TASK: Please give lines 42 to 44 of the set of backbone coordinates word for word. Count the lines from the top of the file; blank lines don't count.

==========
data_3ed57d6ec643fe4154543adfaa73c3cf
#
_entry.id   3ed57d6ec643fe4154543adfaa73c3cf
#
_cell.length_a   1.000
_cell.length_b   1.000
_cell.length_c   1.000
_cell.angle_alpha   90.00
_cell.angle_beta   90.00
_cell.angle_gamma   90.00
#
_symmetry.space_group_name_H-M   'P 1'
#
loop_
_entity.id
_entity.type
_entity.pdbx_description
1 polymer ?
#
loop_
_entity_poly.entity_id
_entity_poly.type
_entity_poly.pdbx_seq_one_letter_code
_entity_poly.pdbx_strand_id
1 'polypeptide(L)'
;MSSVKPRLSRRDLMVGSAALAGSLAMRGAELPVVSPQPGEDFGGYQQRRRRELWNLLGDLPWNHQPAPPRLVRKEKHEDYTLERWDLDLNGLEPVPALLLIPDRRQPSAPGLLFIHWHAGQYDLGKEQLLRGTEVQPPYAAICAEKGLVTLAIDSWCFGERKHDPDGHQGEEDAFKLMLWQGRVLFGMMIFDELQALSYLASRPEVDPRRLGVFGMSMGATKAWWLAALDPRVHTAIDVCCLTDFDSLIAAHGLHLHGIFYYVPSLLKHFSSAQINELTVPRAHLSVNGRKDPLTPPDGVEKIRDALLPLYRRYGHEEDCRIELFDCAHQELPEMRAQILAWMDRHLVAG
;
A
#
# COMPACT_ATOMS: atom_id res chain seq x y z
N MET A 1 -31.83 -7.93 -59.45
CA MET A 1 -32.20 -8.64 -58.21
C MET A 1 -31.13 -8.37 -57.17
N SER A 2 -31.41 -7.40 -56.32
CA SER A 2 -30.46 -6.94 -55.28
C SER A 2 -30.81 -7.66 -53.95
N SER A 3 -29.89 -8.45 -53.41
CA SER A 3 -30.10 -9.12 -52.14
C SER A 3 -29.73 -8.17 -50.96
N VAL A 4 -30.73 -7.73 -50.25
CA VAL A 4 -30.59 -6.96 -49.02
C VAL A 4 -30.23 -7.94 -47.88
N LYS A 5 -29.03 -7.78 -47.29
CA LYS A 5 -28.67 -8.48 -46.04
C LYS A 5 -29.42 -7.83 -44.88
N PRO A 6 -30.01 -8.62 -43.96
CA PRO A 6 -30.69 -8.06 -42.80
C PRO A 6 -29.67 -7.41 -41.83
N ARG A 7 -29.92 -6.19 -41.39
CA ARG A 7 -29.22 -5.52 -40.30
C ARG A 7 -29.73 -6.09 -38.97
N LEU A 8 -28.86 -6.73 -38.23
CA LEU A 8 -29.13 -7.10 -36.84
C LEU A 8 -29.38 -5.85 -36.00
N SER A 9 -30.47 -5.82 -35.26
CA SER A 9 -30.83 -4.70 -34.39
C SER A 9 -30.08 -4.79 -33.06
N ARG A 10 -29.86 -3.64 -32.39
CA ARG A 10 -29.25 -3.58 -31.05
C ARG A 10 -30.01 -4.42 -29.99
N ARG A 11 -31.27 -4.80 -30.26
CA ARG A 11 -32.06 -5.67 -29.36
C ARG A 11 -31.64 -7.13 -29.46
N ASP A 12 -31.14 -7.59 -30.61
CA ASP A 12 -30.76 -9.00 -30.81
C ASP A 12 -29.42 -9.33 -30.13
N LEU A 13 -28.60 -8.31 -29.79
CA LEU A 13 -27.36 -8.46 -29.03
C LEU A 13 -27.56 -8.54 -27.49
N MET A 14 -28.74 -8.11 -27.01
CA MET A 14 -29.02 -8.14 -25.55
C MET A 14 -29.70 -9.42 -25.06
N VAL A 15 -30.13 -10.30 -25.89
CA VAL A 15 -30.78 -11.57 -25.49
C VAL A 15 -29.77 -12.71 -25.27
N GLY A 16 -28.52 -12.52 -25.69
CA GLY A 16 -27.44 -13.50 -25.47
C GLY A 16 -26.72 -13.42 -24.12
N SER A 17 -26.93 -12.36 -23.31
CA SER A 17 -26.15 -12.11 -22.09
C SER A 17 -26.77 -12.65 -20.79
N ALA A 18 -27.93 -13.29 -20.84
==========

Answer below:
C VAL A 4 -30.23 -7.94 -47.88
N LYS A 5 -29.03 -7.78 -47.29
CA LYS A 5 -28.67 -8.48 -46.04